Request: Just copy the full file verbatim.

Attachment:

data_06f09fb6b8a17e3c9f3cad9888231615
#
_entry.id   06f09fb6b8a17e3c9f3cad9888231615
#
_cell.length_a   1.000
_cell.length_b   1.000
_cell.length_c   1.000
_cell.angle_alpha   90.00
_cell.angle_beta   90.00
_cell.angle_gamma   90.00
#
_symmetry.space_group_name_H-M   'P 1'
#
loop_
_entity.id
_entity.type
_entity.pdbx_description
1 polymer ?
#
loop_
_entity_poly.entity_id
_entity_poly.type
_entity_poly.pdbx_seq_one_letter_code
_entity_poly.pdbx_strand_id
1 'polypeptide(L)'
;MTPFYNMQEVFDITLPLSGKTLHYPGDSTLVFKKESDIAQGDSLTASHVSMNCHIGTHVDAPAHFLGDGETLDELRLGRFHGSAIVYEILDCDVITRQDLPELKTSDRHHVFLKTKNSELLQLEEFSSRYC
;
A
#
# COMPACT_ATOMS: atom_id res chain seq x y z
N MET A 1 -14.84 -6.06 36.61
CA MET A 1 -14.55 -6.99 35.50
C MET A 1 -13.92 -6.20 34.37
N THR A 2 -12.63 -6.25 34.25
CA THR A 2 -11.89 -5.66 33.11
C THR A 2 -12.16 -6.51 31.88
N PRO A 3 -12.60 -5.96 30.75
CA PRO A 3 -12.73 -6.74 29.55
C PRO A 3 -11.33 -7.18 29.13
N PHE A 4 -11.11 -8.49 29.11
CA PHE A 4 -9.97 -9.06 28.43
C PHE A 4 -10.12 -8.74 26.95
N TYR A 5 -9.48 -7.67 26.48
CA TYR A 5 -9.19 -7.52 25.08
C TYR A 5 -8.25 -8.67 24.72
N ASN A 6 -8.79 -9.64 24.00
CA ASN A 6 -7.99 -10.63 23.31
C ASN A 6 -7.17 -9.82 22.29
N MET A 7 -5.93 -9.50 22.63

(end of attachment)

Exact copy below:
data_06f09fb6b8a17e3c9f3cad9888231615
#
_entry.id   06f09fb6b8a17e3c9f3cad9888231615
#
_cell.length_a   1.000
_cell.length_b   1.000
_cell.length_c   1.000
_cell.angle_alpha   90.00
_cell.angle_beta   90.00
_cell.angle_gamma   90.00
#
_symmetry.space_group_name_H-M   'P 1'
#
loop_
_entity.id
_entity.type
_entity.pdbx_description
1 polymer ?
#
loop_
_entity_poly.entity_id
_entity_poly.type
_entity_poly.pdbx_seq_one_letter_code
_entity_poly.pdbx_strand_id
1 'polypeptide(L)'
;MTPFYNMQEVFDITLPLSGKTLHYPGDSTLVFKKESDIAQGDSLTASHVSMNCHIGTHVDAPAHFLGDGETLDELRLGRFHGSAIVYEILDCDVITRQDLPELKTSDRHHVFLKTKNSELLQLEEFSSRYC
;
A
#
# COMPACT_ATOMS: atom_id res chain seq x y z
N MET A 1 -14.84 -6.06 36.61
CA MET A 1 -14.55 -6.99 35.50
C MET A 1 -13.92 -6.20 34.37
N THR A 2 -12.63 -6.25 34.25
CA THR A 2 -11.89 -5.66 33.11
C THR A 2 -12.16 -6.51 31.88
N PRO A 3 -12.60 -5.96 30.75
CA PRO A 3 -12.73 -6.74 29.55
C PRO A 3 -11.33 -7.18 29.13
N PHE A 4 -11.11 -8.49 29.11
CA PHE A 4 -9.97 -9.06 28.43
C PHE A 4 -10.12 -8.74 26.95
N TYR A 5 -9.48 -7.67 26.48
CA TYR A 5 -9.19 -7.52 25.08
C TYR A 5 -8.25 -8.67 24.72
N ASN A 6 -8.79 -9.64 24.00
CA ASN A 6 -7.99 -10.63 23.31
C ASN A 6 -7.17 -9.82 22.29
N MET A 7 -5.93 -9.50 22.63